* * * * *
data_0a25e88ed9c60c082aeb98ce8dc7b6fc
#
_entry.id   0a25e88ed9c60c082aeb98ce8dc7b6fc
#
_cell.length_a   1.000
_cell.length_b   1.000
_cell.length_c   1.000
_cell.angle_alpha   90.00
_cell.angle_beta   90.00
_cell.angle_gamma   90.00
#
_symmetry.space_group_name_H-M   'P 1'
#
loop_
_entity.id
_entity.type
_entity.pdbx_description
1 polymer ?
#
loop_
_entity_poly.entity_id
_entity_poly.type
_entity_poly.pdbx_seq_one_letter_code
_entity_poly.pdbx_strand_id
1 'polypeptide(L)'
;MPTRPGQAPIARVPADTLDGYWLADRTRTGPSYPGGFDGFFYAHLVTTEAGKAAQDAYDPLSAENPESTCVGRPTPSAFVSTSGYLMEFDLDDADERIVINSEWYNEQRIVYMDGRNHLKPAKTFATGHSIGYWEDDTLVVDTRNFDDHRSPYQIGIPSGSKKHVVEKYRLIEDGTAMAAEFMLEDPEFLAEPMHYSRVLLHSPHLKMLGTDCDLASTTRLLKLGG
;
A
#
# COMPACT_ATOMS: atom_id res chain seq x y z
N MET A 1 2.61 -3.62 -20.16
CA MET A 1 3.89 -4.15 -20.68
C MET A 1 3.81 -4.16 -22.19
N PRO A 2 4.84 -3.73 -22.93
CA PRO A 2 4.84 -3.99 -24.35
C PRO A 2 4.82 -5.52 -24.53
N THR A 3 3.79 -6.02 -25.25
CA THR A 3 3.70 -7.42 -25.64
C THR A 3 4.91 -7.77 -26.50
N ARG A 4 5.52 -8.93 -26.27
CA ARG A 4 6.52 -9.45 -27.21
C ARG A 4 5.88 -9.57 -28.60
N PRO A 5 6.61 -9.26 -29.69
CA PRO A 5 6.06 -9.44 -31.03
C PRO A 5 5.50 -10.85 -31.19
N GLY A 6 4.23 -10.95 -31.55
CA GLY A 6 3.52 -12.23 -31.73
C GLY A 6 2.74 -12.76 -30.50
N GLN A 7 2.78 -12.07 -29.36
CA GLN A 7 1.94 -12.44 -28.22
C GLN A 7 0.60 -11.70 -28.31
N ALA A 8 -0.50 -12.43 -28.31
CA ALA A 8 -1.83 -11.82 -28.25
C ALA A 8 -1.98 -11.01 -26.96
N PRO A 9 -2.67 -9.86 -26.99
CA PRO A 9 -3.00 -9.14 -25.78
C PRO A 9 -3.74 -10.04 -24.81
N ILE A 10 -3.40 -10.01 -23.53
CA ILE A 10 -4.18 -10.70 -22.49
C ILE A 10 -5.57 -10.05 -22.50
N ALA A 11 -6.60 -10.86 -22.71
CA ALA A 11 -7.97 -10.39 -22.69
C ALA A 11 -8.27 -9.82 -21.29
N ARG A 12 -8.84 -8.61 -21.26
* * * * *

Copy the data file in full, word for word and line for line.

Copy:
data_0a25e88ed9c60c082aeb98ce8dc7b6fc
#
_entry.id   0a25e88ed9c60c082aeb98ce8dc7b6fc
#
_cell.length_a   1.000
_cell.length_b   1.000
_cell.length_c   1.000
_cell.angle_alpha   90.00
_cell.angle_beta   90.00
_cell.angle_gamma   90.00
#
_symmetry.space_group_name_H-M   'P 1'
#
loop_
_entity.id
_entity.type
_entity.pdbx_description
1 polymer ?
#
loop_
_entity_poly.entity_id
_entity_poly.type
_entity_poly.pdbx_seq_one_letter_code
_entity_poly.pdbx_strand_id
1 'polypeptide(L)'
;MPTRPGQAPIARVPADTLDGYWLADRTRTGPSYPGGFDGFFYAHLVTTEAGKAAQDAYDPLSAENPESTCVGRPTPSAFVSTSGYLMEFDLDDADERIVINSEWYNEQRIVYMDGRNHLKPAKTFATGHSIGYWEDDTLVVDTRNFDDHRSPYQIGIPSGSKKHVVEKYRLIEDGTAMAAEFMLEDPEFLAEPMHYSRVLLHSPHLKMLGTDCDLASTTRLLKLGG
;
A
#
# COMPACT_ATOMS: atom_id res chain seq x y z
N MET A 1 2.61 -3.62 -20.16
CA MET A 1 3.89 -4.15 -20.68
C MET A 1 3.81 -4.16 -22.19
N PRO A 2 4.84 -3.73 -22.93
CA PRO A 2 4.84 -3.99 -24.35
C PRO A 2 4.82 -5.52 -24.53
N THR A 3 3.79 -6.02 -25.25
CA THR A 3 3.70 -7.42 -25.64
C THR A 3 4.91 -7.77 -26.50
N ARG A 4 5.52 -8.93 -26.27
CA ARG A 4 6.52 -9.45 -27.21
C ARG A 4 5.88 -9.57 -28.60
N PRO A 5 6.61 -9.26 -29.69
CA PRO A 5 6.06 -9.44 -31.03
C PRO A 5 5.50 -10.85 -31.19
N GLY A 6 4.23 -10.95 -31.55
CA GLY A 6 3.52 -12.23 -31.73
C GLY A 6 2.74 -12.76 -30.50
N GLN A 7 2.78 -12.07 -29.36
CA GLN A 7 1.94 -12.44 -28.22
C GLN A 7 0.60 -11.70 -28.31
N ALA A 8 -0.50 -12.43 -28.31
CA ALA A 8 -1.83 -11.82 -28.25
C ALA A 8 -1.98 -11.01 -26.96
N PRO A 9 -2.67 -9.86 -26.99
CA PRO A 9 -3.00 -9.14 -25.78
C PRO A 9 -3.74 -10.04 -24.81
N ILE A 10 -3.40 -10.01 -23.53
CA ILE A 10 -4.18 -10.70 -22.49
C ILE A 10 -5.57 -10.05 -22.50
N ALA A 11 -6.60 -10.86 -22.71
CA ALA A 11 -7.97 -10.39 -22.69
C ALA A 11 -8.27 -9.82 -21.29
N ARG A 12 -8.84 -8.61 -21.26